Doctors bail out on their practices

Discussion in 'Too Hot for Swamp Gas' started by PSGator66, Jul 16, 2013.

  1. wgbgator
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    wgbgator Sub-optimal Poster Premium Member

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    Regulations arent created only by the government. All markets are regulated, by self-regulation, their own organizations/associations or outside entities. If regulations don't create honest caring people, that's an even better reason for non-interested parties to be creating the regulation, rather than the people with a stake in the endeavor.
  2. austingtr
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    austingtr VIP Member

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    You will never get it.
  3. wgbgator
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    wgbgator Sub-optimal Poster Premium Member

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    You're right, I will never get that idea that regulations are only the product of governments, and they would be non-existent without them.
  4. leogator
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    leogator Well-Known Member

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    She's right, the AMA does not regulate at all!
  5. austingtr
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    austingtr VIP Member

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    exactly
  6. mastoidbone
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    mastoidbone VIP Member

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    I am not here to argue hospital good wiil----but if you want to work at many surgery center you need to have privileges at a local hospital---for various reasons. To do that you can not opt out of medicare.

    My point is that there are rules and pressures and community expectations that a doc will take medicare---not so easy for most docs to do.

    Medicare pays me a GROSS of $80 an hour-----a baby sitter takes home $15 an hour where I live. 80 gross an hour---after expenses is less then a sitter takes home......yet I do it.
  7. austingtr
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    austingtr VIP Member

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    Yes medicare pays very low, and yet we do it as public service. However, in the future, if things get to the point where you cannot do the best for your patients because of government regulations, he will drop it. I can see a scenario in which some people will have to reject their medicare/SS because of decisions made in Washington regarding what gets covered and what doesn't. In this climate you cannot be reactive you have to be proactive. You position yourself to do what you think is right. You cannot accept medicare, and perform non covered procedures on a patient. That is illegal, even if they are willing to pay out of pocket.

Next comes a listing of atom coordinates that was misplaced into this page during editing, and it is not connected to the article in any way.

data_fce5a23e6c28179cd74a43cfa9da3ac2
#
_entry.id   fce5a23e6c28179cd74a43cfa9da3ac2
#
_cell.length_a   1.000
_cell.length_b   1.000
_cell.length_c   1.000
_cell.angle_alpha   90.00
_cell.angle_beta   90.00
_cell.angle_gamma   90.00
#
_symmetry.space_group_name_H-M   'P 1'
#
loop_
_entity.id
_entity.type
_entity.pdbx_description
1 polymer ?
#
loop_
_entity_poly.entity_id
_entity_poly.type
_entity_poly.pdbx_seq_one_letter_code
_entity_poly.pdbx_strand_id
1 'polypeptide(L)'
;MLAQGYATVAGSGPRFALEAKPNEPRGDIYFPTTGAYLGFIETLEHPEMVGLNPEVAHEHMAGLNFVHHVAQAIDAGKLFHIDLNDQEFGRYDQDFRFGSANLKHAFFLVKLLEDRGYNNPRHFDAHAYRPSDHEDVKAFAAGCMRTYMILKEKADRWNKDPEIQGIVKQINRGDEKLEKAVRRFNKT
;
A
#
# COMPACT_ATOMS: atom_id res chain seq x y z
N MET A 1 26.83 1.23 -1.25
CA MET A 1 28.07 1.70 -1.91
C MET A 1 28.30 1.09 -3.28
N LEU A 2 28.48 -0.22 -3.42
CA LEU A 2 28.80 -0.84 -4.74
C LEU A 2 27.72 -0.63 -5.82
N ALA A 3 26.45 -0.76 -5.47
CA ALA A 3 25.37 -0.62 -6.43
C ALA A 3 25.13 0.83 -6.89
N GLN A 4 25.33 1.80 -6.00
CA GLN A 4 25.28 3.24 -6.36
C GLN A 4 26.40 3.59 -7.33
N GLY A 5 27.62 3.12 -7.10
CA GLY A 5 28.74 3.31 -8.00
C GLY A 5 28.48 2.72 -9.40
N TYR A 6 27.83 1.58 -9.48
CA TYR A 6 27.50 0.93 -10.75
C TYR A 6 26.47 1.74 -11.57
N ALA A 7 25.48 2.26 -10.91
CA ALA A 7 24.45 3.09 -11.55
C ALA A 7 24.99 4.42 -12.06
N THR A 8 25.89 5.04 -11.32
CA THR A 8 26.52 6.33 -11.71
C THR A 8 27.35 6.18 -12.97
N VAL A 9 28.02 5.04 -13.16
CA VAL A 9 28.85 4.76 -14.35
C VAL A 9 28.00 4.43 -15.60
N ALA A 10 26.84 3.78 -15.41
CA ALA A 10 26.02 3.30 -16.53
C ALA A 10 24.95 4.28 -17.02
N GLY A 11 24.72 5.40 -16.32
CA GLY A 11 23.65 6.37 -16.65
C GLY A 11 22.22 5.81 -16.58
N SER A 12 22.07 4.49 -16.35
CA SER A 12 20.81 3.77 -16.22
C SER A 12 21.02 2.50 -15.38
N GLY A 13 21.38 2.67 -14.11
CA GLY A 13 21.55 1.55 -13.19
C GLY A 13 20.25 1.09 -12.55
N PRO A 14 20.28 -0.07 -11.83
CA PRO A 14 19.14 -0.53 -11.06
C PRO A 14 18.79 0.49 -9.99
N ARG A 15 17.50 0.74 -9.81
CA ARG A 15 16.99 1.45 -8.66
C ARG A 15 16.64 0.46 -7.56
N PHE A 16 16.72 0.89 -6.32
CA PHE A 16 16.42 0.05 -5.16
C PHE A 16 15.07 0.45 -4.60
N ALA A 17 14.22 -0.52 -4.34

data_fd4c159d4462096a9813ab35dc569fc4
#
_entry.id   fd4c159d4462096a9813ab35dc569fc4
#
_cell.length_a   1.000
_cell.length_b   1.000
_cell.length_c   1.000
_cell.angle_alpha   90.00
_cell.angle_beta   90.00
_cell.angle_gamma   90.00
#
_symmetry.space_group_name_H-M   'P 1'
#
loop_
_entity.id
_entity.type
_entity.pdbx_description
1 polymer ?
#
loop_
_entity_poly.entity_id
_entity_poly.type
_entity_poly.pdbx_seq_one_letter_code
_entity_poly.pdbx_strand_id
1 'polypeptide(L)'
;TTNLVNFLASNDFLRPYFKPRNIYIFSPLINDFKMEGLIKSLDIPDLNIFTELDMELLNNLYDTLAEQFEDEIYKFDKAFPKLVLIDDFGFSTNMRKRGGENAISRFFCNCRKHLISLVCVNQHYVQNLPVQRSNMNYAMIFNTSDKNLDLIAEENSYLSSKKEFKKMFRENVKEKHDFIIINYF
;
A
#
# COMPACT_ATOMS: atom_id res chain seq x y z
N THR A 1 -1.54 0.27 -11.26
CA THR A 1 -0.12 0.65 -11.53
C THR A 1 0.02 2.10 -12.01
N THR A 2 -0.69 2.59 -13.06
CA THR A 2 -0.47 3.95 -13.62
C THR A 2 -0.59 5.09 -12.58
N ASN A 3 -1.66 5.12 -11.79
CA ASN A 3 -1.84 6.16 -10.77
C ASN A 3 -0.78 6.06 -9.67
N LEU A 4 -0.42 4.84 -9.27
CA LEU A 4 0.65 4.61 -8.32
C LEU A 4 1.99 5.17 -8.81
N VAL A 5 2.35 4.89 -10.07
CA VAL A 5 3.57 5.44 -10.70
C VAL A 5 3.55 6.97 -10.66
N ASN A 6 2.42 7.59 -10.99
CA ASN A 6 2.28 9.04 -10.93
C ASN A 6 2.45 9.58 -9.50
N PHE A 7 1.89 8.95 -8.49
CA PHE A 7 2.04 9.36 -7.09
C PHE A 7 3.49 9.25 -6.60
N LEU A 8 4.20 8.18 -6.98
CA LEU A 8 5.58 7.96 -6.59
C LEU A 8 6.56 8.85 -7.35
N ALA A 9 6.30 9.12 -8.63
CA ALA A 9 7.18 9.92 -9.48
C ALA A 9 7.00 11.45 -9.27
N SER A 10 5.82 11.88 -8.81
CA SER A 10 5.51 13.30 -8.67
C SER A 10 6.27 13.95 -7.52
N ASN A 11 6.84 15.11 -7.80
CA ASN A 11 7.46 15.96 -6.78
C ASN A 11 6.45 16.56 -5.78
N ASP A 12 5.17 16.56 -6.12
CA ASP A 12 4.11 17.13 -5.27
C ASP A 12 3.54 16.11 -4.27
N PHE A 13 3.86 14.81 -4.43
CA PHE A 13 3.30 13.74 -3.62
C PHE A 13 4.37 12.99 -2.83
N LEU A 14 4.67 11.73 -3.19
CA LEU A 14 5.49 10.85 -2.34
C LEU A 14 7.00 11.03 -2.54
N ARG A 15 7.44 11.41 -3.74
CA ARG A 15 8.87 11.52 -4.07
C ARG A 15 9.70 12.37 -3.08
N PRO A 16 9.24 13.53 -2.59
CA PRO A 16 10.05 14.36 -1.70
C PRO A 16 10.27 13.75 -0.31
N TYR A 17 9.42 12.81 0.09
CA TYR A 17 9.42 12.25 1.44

If you want to read more on this subject
  8. NorthCaptivaGator
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    NorthCaptivaGator Well-Known Member

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    You do Medicare "as a public service"? What a crock, Medicare may not pay well but they are certainly not asking you to work for free. In fact Medicare pays for many services better than private insurance does. Many a doctor has become very rich treating patients "as a public service". Don't try to make it sound otherwise. The facts are not in your favor.
  9. austingtr
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    austingtr VIP Member

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    Reading medicare mammography is a public service. As a matter of FACT you lose money providing that service. Same for many bread and butter billing. Ask a cardiovascular surgeon how much do they pay him to do by-pass surgery. Find out how much does a pacemaker pay.
    Probably when is all said and done, less than a plumber when he comes to my house.

    Yes there are profitable medicare reimbursements. They are procedures that in a national scheme of things are rare. Because if they are common they are a public service. The time that requires to treat an 78 y.o. isn't the time that takes to treat a 55 y.o. with private insurance with the same condition.

    And what "facts" are you referring to? These days NOBODY gets rich by treating medicare patients- unless you are selling them scooters, strips, and expensive canes.
  10. austingtr
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    austingtr VIP Member

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    And medicare doesn't pay better than many private insurances. That is a false statement. Again, thanks to the business of lobbying, yes, they pay better for scooters, diabetic supplies, canes, etc.
  11. egator1245
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    egator1245 Premium Member

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    You sound like a KNOW-NOTHING, envy-riden, angry Obama-loving liberal. Name a service that Medicare pays a doctor better than private insurance. The fact is that medicare pay for doctors has decreased significantly since the 1990's while the cost of living and expenses have increased significantly. Also name any profession or job (especially union or government) where pay has decreased over that time period. A crock? That is BS and an insult.